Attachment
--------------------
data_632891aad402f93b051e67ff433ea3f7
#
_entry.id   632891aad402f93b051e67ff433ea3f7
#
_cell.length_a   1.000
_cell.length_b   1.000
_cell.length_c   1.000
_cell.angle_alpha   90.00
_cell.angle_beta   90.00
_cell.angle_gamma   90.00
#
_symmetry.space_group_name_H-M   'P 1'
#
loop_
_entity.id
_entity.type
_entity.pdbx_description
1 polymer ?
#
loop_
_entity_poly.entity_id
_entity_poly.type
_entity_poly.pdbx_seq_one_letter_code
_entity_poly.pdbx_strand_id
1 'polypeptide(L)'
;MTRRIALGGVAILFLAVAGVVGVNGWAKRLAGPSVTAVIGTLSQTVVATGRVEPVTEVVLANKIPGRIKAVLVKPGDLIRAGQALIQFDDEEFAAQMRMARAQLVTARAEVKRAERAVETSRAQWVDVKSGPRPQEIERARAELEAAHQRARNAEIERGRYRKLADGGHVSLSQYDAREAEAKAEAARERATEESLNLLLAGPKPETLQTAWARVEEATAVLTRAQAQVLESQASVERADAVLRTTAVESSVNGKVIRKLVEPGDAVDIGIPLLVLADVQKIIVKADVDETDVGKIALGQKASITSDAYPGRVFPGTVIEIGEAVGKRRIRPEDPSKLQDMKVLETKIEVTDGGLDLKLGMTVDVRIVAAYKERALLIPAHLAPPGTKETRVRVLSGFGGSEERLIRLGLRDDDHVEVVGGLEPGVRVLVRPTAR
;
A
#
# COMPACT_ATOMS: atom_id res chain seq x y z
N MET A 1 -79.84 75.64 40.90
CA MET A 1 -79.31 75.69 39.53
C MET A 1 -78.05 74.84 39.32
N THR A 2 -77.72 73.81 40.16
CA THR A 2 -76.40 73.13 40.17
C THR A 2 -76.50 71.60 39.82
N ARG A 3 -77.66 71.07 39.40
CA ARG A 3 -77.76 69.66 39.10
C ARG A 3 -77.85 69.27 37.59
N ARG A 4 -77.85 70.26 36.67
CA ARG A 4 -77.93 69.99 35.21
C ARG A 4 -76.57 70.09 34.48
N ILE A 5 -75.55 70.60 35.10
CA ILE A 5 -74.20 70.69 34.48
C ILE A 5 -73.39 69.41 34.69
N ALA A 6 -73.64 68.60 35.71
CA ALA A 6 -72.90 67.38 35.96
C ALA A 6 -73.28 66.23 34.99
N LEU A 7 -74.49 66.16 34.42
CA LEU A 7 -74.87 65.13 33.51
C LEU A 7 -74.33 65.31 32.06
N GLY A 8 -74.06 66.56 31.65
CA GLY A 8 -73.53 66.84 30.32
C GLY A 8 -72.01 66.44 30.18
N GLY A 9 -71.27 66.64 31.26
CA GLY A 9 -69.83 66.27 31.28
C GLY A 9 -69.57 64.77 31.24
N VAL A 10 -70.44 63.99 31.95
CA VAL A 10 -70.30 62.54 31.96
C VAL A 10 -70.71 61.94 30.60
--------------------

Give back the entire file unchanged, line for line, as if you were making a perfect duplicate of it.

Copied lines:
data_632891aad402f93b051e67ff433ea3f7
#
_entry.id   632891aad402f93b051e67ff433ea3f7
#
_cell.length_a   1.000
_cell.length_b   1.000
_cell.length_c   1.000
_cell.angle_alpha   90.00
_cell.angle_beta   90.00
_cell.angle_gamma   90.00
#
_symmetry.space_group_name_H-M   'P 1'
#
loop_
_entity.id
_entity.type
_entity.pdbx_description
1 polymer ?
#
loop_
_entity_poly.entity_id
_entity_poly.type
_entity_poly.pdbx_seq_one_letter_code
_entity_poly.pdbx_strand_id
1 'polypeptide(L)'
;MTRRIALGGVAILFLAVAGVVGVNGWAKRLAGPSVTAVIGTLSQTVVATGRVEPVTEVVLANKIPGRIKAVLVKPGDLIRAGQALIQFDDEEFAAQMRMARAQLVTARAEVKRAERAVETSRAQWVDVKSGPRPQEIERARAELEAAHQRARNAEIERGRYRKLADGGHVSLSQYDAREAEAKAEAARERATEESLNLLLAGPKPETLQTAWARVEEATAVLTRAQAQVLESQASVERADAVLRTTAVESSVNGKVIRKLVEPGDAVDIGIPLLVLADVQKIIVKADVDETDVGKIALGQKASITSDAYPGRVFPGTVIEIGEAVGKRRIRPEDPSKLQDMKVLETKIEVTDGGLDLKLGMTVDVRIVAAYKERALLIPAHLAPPGTKETRVRVLSGFGGSEERLIRLGLRDDDHVEVVGGLEPGVRVLVRPTAR
;
A
#
# COMPACT_ATOMS: atom_id res chain seq x y z
N MET A 1 -79.84 75.64 40.90
CA MET A 1 -79.31 75.69 39.53
C MET A 1 -78.05 74.84 39.32
N THR A 2 -77.72 73.81 40.16
CA THR A 2 -76.40 73.13 40.17
C THR A 2 -76.50 71.60 39.82
N ARG A 3 -77.66 71.07 39.40
CA ARG A 3 -77.76 69.66 39.10
C ARG A 3 -77.85 69.27 37.59
N ARG A 4 -77.85 70.26 36.67
CA ARG A 4 -77.93 69.99 35.21
C ARG A 4 -76.57 70.09 34.48
N ILE A 5 -75.55 70.60 35.10
CA ILE A 5 -74.20 70.69 34.48
C ILE A 5 -73.39 69.41 34.69
N ALA A 6 -73.64 68.60 35.71
CA ALA A 6 -72.90 67.38 35.96
C ALA A 6 -73.28 66.23 34.99
N LEU A 7 -74.49 66.16 34.42
CA LEU A 7 -74.87 65.13 33.51
C LEU A 7 -74.33 65.31 32.06
N GLY A 8 -74.06 66.56 31.65
CA GLY A 8 -73.53 66.84 30.32
C GLY A 8 -72.01 66.44 30.18
N GLY A 9 -71.27 66.64 31.26
CA GLY A 9 -69.83 66.27 31.28
C GLY A 9 -69.57 64.77 31.24
N VAL A 10 -70.44 63.99 31.95
CA VAL A 10 -70.30 62.54 31.96
C VAL A 10 -70.71 61.94 30.60